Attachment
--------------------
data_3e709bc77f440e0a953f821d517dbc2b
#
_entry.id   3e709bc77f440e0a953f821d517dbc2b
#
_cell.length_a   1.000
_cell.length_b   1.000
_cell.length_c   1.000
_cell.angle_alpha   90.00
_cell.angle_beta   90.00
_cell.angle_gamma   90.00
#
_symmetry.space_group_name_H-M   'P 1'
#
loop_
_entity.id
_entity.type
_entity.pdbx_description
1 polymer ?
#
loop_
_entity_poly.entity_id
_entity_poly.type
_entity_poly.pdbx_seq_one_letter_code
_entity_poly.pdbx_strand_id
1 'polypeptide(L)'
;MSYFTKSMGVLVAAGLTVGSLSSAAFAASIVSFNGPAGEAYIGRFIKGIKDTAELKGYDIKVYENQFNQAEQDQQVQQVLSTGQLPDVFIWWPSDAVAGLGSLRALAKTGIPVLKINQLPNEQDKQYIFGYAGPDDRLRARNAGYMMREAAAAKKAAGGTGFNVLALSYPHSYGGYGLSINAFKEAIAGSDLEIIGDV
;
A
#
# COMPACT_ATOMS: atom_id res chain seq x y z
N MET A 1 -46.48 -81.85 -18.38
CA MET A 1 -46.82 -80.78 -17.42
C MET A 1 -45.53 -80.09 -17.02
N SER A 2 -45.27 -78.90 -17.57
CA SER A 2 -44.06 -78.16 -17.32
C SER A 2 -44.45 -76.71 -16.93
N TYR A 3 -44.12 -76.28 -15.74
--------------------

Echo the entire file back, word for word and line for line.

data_3e709bc77f440e0a953f821d517dbc2b
#
_entry.id   3e709bc77f440e0a953f821d517dbc2b
#
_cell.length_a   1.000
_cell.length_b   1.000
_cell.length_c   1.000
_cell.angle_alpha   90.00
_cell.angle_beta   90.00
_cell.angle_gamma   90.00
#
_symmetry.space_group_name_H-M   'P 1'
#
loop_
_entity.id
_entity.type
_entity.pdbx_description
1 polymer ?
#
loop_
_entity_poly.entity_id
_entity_poly.type
_entity_poly.pdbx_seq_one_letter_code
_entity_poly.pdbx_strand_id
1 'polypeptide(L)'
;MSYFTKSMGVLVAAGLTVGSLSSAAFAASIVSFNGPAGEAYIGRFIKGIKDTAELKGYDIKVYENQFNQAEQDQQVQQVLSTGQLPDVFIWWPSDAVAGLGSLRALAKTGIPVLKINQLPNEQDKQYIFGYAGPDDRLRARNAGYMMREAAAAKKAAGGTGFNVLALSYPHSYGGYGLSINAFKEAIAGSDLEIIGDV
;
A
#
# COMPACT_ATOMS: atom_id res chain seq x y z
N MET A 1 -46.48 -81.85 -18.38
CA MET A 1 -46.82 -80.78 -17.42
C MET A 1 -45.53 -80.09 -17.02
N SER A 2 -45.27 -78.90 -17.57
CA SER A 2 -44.06 -78.16 -17.32
C SER A 2 -44.45 -76.71 -16.93
N TYR A 3 -44.12 -76.28 -15.74